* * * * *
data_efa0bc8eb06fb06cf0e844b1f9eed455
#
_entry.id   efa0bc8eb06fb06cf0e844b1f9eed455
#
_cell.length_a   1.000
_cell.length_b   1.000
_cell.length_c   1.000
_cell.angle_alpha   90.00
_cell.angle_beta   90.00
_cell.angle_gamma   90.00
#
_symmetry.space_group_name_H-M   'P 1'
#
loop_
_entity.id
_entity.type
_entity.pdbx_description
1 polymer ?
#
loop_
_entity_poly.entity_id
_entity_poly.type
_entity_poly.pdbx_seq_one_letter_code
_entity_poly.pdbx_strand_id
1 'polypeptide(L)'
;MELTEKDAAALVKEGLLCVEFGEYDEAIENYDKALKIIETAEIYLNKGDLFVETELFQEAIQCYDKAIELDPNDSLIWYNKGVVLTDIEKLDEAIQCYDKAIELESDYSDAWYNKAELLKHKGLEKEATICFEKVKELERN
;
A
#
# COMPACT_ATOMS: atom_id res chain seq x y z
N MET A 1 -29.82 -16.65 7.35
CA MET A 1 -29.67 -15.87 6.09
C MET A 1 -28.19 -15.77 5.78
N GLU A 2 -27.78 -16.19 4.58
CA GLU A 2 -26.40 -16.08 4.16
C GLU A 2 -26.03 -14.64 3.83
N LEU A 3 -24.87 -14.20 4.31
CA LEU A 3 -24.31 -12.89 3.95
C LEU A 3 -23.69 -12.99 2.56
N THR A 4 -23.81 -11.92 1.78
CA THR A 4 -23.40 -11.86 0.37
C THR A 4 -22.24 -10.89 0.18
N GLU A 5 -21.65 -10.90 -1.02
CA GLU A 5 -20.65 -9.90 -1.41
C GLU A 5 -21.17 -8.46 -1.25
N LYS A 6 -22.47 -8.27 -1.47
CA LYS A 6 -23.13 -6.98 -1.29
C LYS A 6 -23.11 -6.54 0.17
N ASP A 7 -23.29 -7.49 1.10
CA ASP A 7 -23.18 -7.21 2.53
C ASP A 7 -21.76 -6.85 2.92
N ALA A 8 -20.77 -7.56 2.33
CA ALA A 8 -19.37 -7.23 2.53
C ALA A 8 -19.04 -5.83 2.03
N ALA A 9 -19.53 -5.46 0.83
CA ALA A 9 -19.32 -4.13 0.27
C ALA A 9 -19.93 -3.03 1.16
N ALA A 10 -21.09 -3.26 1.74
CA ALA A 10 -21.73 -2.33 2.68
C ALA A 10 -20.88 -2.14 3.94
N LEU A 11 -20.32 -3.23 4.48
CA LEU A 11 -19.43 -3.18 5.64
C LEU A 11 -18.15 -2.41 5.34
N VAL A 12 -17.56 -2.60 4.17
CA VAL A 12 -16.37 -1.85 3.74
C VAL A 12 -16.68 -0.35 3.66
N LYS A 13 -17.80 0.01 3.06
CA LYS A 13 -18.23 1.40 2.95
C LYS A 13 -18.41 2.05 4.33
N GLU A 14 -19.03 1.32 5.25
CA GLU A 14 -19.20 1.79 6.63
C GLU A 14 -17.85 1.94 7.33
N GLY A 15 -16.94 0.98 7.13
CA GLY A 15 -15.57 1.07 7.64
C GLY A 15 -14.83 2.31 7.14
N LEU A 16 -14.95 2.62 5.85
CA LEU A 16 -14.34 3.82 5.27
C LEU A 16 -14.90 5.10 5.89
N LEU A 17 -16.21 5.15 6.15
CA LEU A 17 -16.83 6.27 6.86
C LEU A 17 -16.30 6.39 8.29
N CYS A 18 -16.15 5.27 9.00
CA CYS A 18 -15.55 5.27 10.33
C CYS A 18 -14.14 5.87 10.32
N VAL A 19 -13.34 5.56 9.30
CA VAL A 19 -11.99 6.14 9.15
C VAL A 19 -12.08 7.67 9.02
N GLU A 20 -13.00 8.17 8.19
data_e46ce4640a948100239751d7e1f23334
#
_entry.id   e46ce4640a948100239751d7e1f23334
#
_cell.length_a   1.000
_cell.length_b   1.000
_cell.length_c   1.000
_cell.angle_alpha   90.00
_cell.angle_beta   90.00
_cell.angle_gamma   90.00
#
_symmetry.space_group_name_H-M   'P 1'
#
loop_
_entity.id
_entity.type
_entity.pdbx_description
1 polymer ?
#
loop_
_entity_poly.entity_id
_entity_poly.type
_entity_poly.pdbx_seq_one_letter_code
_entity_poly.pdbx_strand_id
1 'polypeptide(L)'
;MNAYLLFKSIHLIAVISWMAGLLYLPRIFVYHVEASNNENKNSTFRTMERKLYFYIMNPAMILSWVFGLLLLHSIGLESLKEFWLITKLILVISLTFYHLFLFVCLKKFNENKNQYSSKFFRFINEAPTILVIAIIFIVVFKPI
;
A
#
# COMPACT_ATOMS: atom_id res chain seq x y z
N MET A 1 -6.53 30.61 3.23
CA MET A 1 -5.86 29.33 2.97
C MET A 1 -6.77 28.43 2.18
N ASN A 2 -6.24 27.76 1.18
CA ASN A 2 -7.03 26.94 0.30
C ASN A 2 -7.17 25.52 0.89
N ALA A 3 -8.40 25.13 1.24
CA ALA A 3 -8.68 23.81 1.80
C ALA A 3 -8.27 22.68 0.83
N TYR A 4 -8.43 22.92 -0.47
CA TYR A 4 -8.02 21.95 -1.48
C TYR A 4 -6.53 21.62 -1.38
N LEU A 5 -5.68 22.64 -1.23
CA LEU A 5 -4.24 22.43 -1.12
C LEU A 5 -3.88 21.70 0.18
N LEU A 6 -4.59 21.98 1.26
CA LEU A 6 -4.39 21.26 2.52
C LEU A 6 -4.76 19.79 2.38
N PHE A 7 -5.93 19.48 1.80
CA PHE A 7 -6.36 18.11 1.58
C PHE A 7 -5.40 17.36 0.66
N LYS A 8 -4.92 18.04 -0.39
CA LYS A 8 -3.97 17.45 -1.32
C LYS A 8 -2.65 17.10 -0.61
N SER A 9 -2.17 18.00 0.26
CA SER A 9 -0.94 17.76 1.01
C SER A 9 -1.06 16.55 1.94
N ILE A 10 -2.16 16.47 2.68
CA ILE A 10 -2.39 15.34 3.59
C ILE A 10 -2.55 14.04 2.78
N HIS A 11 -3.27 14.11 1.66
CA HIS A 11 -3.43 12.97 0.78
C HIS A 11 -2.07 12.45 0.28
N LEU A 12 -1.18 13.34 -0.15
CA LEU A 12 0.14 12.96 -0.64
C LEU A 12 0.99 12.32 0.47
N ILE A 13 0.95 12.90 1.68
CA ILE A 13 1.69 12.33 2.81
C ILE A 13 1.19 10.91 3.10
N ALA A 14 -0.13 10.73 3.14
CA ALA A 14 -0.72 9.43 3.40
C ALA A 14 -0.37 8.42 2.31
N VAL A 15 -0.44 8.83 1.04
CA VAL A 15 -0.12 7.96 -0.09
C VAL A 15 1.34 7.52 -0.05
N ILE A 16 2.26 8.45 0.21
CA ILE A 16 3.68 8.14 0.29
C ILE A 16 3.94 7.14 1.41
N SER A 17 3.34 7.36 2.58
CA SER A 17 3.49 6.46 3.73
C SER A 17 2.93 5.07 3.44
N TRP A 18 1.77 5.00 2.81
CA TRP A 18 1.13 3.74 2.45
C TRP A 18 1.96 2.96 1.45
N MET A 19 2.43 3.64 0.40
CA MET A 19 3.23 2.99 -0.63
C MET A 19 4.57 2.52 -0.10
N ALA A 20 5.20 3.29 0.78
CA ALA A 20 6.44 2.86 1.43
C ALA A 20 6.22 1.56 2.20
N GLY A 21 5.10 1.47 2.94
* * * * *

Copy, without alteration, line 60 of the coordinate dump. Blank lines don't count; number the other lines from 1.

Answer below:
C ALA A 10 -20.88 -2.14 3.94